Now we may come to the main point of interest. What was Pavitra-da’s relation with Aditi, the divine Mother? Champaklal again tells me that the very first time the Mother saw Pavitra-da, she said to Champaklal, “I have told Sri Aurobindo that he will do my work of foreign correspondence.” Champaklal added, “Mother founded a small carpentry where I was asked to do some carpentry work Mother asked him also to work there and he made a table to iron clothes on.”
You know that the part of the building in which Pavitra-da lived is connected through a long corridor with the Mother’s quarters. It was so designed in order that she might have free access to him and he could be at her call at all times. She would visit him at any hour of the day for one thing or another. More than once Sisir was surprised in his talk with him on School matters by her sudden appearance. She gave Sisir some advice and left. Another day, long after, I heard her coming out of her bathroom at about 6 a.m. shouting, actually shouting, “Pavitra, Pavitra!” I got a bit alarmed. God knows what he was doing, shaving or taking coffee. He cried back, “Oui, Mère!” and came almost running. She scolded him about some School matter and he quietly and submissively listened. I have heard also that the Mother on her way to the Balcony darshan would pass through his bedroom and if she found him still sleeping, would rouse him out! These are small instances, but it is the small incidents that reveal the intimacy of the relation between the Mother and the child. You also know that Pavitra-da was the driver of the Mother’s car from the beginning of the Ashram. She would not trust anyone else. He would take her to the Tennis Court, back to the Playground, wait long hours if necessary, and then bring her back home. Even on all her excursions, in the early days of the Ashram, it was he who acted as the driver. Sri Krishna was the charioteer of Arjuna in the battle of Kurukshetra, and Pavitra-da was the driver of the Divine Mother in the highways of the world! My friend Nishikanta, who had the faculty of occult vision, told me that once as Pavitra-da was taking the Mother out in the car, he saw that the car was being pulled by several pairs of spirited horses (I don’t remember their number or colour) with a sovereign galloping speed. It was at one time Pavitra-da’s part too to call the Doctor whenever the Mother felt a need for him. All of which means that, to adapt a verse from Savitri, she could bring out the relation so truly and profoundly. I have also seen him kneeling in a quiet simple manner before the Mother, receiving a flower from her. This intimacy did not make him forget that she before whom he knelt was no other than the divine Mother Herself. When on the Mother’s 80th birthday, the Pathamandir of Calcutta asked Pavitra-da to write something on his experiences in Sadhana with her, he replied that this was a matter too intimate to be disclosed to the public.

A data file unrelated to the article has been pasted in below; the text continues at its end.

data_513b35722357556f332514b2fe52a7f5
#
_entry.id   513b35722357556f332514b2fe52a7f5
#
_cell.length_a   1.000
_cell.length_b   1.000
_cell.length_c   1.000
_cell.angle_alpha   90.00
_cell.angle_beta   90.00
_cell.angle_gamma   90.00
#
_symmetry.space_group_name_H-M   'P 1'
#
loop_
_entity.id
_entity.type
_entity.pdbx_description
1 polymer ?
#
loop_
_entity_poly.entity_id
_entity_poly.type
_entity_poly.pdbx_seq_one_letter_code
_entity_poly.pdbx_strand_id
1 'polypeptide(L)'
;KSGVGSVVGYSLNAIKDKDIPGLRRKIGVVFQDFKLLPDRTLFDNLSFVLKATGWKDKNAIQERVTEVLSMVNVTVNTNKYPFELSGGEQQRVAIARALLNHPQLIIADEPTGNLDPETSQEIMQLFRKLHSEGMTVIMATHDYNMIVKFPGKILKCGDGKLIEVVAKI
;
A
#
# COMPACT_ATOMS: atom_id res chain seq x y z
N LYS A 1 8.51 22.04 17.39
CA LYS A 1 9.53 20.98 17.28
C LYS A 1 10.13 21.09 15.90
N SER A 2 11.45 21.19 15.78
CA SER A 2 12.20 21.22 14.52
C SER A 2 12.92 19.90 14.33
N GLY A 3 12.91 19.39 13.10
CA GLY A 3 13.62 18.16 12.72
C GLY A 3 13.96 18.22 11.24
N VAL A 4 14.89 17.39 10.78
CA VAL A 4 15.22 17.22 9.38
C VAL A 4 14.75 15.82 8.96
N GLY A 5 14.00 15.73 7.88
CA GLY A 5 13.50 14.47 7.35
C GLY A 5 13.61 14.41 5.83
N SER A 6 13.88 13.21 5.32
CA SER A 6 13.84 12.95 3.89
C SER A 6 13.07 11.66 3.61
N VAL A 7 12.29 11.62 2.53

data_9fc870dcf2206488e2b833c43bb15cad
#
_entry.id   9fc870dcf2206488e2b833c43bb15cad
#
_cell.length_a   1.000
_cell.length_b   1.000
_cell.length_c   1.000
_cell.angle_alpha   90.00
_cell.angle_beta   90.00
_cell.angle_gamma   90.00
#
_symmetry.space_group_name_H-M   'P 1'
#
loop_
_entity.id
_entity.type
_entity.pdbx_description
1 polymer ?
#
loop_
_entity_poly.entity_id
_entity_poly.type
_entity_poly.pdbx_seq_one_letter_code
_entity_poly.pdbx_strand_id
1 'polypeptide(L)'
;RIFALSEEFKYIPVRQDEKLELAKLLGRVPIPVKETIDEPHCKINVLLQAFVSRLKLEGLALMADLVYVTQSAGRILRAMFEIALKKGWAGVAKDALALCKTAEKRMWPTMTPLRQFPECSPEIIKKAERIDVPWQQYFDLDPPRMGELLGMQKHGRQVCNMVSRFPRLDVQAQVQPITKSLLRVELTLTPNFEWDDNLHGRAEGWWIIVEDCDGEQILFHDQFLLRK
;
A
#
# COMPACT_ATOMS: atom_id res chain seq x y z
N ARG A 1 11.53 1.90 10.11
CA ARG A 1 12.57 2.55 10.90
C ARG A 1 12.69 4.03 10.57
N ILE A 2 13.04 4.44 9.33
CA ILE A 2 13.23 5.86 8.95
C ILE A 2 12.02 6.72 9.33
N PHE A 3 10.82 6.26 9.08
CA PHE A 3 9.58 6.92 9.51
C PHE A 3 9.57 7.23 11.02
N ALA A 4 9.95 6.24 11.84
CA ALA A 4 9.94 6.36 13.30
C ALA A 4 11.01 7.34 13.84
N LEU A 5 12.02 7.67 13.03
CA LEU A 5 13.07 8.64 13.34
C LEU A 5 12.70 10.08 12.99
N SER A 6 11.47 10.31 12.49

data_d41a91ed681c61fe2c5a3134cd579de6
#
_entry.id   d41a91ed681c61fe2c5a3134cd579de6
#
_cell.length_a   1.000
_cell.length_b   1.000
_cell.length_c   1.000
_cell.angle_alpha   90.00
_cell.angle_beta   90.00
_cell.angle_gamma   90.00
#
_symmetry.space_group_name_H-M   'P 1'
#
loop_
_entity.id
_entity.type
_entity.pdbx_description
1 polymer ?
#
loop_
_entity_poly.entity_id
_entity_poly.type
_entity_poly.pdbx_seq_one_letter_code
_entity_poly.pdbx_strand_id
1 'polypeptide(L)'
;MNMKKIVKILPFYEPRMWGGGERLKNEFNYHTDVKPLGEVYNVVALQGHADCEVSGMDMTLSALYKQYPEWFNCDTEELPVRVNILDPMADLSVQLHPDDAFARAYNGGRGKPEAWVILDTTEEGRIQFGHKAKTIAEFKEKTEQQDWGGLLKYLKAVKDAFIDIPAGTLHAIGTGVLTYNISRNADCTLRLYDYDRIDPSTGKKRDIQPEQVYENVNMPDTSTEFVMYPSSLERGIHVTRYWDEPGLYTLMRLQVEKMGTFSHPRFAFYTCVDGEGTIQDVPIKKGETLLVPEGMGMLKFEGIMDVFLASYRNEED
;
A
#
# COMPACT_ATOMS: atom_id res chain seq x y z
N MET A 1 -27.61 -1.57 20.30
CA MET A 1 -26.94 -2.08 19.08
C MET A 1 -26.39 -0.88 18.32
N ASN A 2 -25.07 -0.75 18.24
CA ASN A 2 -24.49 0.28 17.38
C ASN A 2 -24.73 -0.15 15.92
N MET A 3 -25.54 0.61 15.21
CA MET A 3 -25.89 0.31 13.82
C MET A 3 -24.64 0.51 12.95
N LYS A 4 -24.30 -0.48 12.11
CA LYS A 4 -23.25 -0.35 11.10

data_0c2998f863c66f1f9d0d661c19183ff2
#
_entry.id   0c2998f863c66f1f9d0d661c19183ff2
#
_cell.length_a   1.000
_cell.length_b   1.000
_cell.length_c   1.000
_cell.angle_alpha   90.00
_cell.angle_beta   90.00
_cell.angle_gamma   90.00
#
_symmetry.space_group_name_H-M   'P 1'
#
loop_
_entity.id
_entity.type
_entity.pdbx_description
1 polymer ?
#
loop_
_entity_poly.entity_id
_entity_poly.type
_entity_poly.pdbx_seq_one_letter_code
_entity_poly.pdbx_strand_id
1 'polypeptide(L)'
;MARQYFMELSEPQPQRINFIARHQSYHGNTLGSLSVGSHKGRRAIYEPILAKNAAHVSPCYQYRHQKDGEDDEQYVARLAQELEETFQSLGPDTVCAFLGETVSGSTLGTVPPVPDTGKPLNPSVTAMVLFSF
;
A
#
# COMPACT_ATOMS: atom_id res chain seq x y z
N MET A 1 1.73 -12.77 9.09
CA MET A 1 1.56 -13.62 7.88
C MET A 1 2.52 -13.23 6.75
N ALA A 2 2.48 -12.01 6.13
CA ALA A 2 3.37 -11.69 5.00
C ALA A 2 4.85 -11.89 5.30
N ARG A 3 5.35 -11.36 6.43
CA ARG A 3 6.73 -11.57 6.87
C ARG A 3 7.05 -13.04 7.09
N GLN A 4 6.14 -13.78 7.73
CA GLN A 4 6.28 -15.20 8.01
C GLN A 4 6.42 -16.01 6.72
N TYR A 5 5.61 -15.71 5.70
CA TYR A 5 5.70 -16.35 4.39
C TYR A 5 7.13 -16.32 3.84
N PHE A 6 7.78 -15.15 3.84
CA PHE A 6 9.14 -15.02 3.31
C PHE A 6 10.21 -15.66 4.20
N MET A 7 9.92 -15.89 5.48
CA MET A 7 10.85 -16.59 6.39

To be so near and intimate, what a wonderful boon! you might say; but it is not so easy a boon to keep. For, the Mother being the Shakti, there is an automatic pressure for change on those who are near her and there are very few who can bear that pressure. I shall tell you of my own experience. When I came near to Sri Aurobindo to serve him, I was like a green leaf. Basking in the golden rays of the morning sun, I became fresh, strong and blithe, but as years wore on, the green turned, not “one red”, but a mixed patchwork of red, brown and grey: the rays were too bright!
Now I will give you another example to show how the Mother’s very presence acts. Once Sri Aurobindo, lying like Lord Shiva in his bed, was amusing us, his pramathas, with the story of his student life in England. His voice was soft and subdued and we were listening raptly, lest a single word should be missed. Suddenly he said, almost in a whisper, “The Mother is coming!” All at once turning our backs and sides to him, we sat straight like so many good boys and waited for her arrival. She sized up the situation and said, with a gracious smile, “They are making you talk?” and went back.